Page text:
When a business starts to expand, it may naturally extend beyond New Jersey for customers. This may cause the business to develop “nexus” with another state. Nexus is a tax term meaning “taxable connection”. For both sales tax and business income tax purposes, each state has its own definition of nexus. However, there are some general concepts of nexus that come into play. The thresholds for sales tax nexus are not the same as income tax nexus. In addtion, whether your business consits of sales of goods or sales of services may affect nexus.
For sales tax nexus purposes, the general rule has been “physical presence”. Physical presence generally exists if a business owns or leases offices in another state, solicits sales in that state through sales representatives, authorized agents, or distributors (even if they are not your employees), uses contractors or employees out of state to provide warranty services or repairs, or makes delivery out of state in company-owned trucks. In addition, certain states regard certain forms of advertising (such as billboards) as creating nexus within that state. If the business is determined to have sales tax nexus, they will have to collect and pay over sales taxes and file sales tax returns in that state.
The controversy in the last few years with sales tax nexus is with internet sales. With internet sales, you may have no physical presence in a state, but you may have a lot of customers in that state. Historically, that would not give you sales tax nexus in that state. However, the Marketplace Fairness Act of 2013 will change that dramatically. This Act has already passed the U.S. Senate, although passage by the U.S House seems doubtful. However, if the Act is enacted, all internet sellers will have sales tax nexus in every state in which they have at least a certain dollar amount of sales in that state (probably $1 million). Assuming the Act is enacted quickly, the earliest that the states can enforce the new rules is April 2014.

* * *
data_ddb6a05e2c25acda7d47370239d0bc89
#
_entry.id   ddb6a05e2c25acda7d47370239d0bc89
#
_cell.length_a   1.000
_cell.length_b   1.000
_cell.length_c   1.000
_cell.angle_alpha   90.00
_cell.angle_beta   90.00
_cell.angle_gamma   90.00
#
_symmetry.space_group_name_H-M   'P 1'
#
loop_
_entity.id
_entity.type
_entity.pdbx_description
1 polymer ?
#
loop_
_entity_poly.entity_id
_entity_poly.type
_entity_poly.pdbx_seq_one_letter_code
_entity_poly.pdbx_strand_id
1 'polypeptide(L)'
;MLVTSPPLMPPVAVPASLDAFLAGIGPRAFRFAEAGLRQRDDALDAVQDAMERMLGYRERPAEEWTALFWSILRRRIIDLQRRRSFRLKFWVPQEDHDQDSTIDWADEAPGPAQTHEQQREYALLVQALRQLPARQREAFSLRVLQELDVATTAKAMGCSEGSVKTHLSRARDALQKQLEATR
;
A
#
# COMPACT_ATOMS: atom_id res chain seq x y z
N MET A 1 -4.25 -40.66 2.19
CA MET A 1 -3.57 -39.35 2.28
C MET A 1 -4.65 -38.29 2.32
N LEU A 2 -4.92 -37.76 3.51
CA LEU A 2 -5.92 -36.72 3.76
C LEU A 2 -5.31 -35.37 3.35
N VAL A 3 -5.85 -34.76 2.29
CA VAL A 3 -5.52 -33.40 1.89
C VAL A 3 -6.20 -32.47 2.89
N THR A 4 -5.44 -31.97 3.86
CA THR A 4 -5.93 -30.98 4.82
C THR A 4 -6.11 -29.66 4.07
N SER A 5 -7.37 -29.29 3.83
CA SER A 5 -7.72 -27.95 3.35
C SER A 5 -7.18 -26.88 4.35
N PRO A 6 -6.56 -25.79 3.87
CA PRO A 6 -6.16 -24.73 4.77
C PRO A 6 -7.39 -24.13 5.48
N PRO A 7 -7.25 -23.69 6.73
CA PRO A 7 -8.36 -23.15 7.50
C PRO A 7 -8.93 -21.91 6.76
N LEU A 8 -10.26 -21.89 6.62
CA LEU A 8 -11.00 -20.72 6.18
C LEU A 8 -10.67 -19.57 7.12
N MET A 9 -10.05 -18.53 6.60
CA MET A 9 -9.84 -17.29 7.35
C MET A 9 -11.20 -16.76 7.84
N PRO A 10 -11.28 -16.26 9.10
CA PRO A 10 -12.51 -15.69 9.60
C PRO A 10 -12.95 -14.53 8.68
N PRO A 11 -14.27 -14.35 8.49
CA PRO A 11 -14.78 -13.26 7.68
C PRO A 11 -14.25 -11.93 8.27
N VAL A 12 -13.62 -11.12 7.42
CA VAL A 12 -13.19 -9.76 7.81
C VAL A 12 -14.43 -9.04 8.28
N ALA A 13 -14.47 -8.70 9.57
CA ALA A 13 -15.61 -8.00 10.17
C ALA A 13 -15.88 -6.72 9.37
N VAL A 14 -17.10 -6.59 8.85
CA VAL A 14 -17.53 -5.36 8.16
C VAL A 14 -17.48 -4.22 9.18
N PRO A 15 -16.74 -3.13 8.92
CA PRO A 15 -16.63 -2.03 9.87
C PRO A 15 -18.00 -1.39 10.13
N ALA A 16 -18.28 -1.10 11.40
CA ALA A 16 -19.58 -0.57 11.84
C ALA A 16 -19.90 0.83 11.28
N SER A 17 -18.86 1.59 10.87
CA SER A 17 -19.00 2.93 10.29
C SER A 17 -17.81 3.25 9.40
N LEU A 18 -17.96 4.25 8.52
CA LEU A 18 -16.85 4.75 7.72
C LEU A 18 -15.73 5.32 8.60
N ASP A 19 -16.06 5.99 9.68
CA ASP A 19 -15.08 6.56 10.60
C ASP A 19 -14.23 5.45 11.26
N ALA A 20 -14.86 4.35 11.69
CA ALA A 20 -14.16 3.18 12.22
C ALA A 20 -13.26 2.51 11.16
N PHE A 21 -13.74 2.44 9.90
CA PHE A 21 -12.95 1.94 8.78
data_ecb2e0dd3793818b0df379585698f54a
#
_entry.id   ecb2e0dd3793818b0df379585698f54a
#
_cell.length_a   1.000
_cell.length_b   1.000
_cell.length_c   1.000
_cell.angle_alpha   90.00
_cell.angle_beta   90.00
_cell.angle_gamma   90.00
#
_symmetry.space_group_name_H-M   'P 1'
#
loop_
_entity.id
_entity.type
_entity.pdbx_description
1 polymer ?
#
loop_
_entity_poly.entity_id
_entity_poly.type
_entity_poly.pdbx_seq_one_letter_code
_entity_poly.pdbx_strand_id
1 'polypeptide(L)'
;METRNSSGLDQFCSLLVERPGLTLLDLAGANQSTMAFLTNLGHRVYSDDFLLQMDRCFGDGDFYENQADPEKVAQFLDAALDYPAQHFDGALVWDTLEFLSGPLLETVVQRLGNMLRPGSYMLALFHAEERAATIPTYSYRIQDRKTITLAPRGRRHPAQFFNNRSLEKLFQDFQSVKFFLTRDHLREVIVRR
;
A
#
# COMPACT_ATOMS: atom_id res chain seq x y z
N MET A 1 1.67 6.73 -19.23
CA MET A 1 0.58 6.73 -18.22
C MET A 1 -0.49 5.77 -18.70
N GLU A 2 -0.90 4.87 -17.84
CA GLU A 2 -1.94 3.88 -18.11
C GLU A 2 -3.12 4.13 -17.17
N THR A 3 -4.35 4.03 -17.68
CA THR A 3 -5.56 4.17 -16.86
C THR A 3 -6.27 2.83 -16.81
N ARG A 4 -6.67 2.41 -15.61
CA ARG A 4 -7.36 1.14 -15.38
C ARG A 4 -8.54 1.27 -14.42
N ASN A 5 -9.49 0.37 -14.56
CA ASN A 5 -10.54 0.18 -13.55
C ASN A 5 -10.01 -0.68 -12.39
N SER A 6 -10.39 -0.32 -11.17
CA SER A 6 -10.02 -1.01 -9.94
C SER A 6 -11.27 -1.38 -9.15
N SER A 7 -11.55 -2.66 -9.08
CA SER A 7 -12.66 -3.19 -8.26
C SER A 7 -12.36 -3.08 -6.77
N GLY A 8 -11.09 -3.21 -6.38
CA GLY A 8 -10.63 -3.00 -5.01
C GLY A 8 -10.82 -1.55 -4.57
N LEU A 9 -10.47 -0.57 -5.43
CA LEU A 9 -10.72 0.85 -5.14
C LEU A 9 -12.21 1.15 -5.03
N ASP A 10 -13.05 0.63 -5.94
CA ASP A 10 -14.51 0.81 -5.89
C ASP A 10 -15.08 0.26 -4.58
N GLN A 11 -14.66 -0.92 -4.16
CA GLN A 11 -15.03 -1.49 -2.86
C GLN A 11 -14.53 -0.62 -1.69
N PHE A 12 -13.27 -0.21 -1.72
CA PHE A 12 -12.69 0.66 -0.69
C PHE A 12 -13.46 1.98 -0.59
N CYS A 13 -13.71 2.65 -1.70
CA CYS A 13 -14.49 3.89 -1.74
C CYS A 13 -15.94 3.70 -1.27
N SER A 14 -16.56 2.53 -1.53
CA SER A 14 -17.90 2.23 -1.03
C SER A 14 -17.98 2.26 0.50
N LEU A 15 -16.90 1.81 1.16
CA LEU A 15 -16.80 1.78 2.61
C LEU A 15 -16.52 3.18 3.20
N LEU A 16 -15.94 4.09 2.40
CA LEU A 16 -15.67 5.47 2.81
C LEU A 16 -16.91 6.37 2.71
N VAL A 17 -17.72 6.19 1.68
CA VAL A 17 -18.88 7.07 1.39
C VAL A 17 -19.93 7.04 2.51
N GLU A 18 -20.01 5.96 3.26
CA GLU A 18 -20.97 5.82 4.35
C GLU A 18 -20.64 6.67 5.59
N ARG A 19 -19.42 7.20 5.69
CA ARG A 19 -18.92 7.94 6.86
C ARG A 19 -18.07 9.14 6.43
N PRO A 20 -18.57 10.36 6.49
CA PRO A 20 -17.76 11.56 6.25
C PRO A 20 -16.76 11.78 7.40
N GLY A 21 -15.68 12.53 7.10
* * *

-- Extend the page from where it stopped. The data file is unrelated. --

For income tax nexus, the threshold is clearer cut for those businesses who sell goods. Back in 1959, Public Law 86-272 was enacted by the U.S. Congress. P.L. 86-272 states that a state cannot impose an income tax on a business that merely solicits orders from out of state, where the orders are approved and shipped from the company’s in-state headquarters. However, be aware that a state can impose their corporate income tax in the state in which the business is incorporated, even if they have no activity in that state. Please note that P.L. 86-272 does not protect businesses that provide services out of state. For these types of businesses, if you have some physical presence in that state, you will most likely have income tax nexus in that state.
If you receive a nexus questionnaire from a state other than your headquarters state, you need to review it very carefully before submitting it to that state’s Division of Taxation. Our office can help you with all of your nexus issues. If you have any questions about business tax nexus, please contact Andrew Ross, CPA at Bedard, Kurowicki & Co., CPA’s, PC at 908-782-7900 or visit www.bkc-cpa.com.